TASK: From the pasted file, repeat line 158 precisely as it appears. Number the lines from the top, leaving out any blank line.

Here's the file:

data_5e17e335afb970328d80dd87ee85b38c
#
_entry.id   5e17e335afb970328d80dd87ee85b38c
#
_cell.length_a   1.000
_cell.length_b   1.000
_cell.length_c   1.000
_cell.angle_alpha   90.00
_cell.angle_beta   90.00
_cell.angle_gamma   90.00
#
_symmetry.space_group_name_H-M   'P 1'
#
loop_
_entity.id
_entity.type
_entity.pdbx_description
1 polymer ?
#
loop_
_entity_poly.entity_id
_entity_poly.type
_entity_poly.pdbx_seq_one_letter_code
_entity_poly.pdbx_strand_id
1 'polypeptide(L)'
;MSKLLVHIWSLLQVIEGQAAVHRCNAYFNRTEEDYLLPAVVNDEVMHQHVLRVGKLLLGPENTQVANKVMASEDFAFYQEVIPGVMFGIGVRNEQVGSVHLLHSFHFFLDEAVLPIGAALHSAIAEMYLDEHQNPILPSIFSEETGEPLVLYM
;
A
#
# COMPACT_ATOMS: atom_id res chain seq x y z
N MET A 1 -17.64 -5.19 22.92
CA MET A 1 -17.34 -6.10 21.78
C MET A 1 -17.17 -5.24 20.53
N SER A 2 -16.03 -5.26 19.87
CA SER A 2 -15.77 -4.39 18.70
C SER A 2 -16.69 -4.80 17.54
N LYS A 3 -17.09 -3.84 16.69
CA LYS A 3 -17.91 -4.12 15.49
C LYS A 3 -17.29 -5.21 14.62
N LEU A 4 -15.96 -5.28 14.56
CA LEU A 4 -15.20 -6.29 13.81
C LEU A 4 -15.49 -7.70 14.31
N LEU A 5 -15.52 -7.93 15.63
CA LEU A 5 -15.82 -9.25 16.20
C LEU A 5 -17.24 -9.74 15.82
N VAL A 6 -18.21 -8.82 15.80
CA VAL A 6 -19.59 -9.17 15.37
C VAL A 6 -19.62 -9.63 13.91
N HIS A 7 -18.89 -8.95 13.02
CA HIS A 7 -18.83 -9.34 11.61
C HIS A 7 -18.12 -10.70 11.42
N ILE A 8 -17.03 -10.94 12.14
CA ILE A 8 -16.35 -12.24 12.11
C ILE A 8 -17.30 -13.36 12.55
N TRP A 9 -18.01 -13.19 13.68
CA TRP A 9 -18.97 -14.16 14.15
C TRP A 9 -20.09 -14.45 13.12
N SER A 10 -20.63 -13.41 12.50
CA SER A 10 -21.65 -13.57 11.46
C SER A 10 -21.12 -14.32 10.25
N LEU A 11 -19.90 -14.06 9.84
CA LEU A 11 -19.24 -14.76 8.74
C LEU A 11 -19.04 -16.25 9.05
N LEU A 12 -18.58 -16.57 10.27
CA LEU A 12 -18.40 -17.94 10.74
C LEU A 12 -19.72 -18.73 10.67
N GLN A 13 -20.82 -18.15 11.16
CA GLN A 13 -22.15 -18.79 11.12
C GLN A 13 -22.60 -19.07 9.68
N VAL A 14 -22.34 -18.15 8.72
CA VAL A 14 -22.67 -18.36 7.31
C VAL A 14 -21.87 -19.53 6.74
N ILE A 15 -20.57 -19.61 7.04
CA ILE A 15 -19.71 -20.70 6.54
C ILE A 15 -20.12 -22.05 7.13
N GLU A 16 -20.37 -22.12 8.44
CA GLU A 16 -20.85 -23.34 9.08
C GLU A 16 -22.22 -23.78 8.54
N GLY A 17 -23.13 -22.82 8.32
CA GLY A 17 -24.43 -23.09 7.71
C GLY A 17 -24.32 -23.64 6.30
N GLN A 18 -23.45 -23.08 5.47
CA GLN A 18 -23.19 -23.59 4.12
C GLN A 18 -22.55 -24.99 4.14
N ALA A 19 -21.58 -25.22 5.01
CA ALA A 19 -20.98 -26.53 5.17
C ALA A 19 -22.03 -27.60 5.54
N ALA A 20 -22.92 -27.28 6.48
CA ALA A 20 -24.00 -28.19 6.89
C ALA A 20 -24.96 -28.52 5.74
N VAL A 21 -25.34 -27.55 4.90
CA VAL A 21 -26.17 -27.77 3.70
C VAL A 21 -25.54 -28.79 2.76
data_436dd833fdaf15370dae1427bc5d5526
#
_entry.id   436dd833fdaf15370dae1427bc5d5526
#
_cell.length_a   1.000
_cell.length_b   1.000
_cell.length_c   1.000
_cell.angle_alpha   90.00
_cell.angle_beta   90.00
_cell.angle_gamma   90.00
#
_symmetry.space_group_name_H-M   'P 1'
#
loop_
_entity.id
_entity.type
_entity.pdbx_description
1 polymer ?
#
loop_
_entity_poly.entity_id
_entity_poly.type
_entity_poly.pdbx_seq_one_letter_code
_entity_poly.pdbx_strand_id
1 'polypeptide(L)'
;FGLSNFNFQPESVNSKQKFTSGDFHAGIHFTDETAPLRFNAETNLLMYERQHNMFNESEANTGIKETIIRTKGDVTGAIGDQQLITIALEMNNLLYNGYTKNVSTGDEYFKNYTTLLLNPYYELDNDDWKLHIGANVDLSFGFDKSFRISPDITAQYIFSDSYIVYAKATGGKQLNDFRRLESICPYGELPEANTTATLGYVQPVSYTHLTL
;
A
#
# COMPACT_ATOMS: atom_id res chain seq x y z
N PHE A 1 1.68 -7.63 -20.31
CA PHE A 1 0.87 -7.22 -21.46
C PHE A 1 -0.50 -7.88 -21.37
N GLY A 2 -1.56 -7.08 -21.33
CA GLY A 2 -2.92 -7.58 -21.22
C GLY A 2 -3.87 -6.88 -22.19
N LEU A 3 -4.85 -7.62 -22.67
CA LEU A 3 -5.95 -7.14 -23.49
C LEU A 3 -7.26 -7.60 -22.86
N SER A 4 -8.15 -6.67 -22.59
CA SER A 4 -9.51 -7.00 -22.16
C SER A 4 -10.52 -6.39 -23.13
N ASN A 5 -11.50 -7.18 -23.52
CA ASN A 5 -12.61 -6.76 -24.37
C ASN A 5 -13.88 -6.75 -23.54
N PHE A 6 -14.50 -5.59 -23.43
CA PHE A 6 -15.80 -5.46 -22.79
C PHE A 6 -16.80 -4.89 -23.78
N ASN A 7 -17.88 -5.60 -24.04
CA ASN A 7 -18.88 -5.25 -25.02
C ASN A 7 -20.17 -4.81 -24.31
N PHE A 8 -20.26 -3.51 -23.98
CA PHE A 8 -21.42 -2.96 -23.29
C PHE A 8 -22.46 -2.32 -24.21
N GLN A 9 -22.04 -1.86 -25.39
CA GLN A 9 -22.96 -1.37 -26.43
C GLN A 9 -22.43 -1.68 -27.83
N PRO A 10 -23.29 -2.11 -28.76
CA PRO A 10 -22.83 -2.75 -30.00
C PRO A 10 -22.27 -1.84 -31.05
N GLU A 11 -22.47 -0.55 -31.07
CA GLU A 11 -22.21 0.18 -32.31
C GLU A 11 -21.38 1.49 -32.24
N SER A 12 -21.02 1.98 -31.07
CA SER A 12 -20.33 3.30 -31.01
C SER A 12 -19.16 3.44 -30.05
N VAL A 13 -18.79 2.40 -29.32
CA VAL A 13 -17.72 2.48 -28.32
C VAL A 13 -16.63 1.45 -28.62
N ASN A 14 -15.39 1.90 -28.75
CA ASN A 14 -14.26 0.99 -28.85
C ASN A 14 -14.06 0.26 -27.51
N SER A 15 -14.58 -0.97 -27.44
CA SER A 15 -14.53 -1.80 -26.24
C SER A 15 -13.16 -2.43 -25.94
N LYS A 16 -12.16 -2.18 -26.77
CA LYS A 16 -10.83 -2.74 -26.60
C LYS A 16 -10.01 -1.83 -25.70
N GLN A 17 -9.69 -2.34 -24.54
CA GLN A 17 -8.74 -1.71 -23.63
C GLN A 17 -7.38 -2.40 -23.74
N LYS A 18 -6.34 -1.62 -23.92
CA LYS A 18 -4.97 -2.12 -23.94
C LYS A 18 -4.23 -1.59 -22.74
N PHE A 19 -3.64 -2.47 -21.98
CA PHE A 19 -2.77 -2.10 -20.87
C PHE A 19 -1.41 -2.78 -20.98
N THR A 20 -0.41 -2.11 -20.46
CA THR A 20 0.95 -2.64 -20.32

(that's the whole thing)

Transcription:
CA SER A 12 -20.33 3.30 -31.01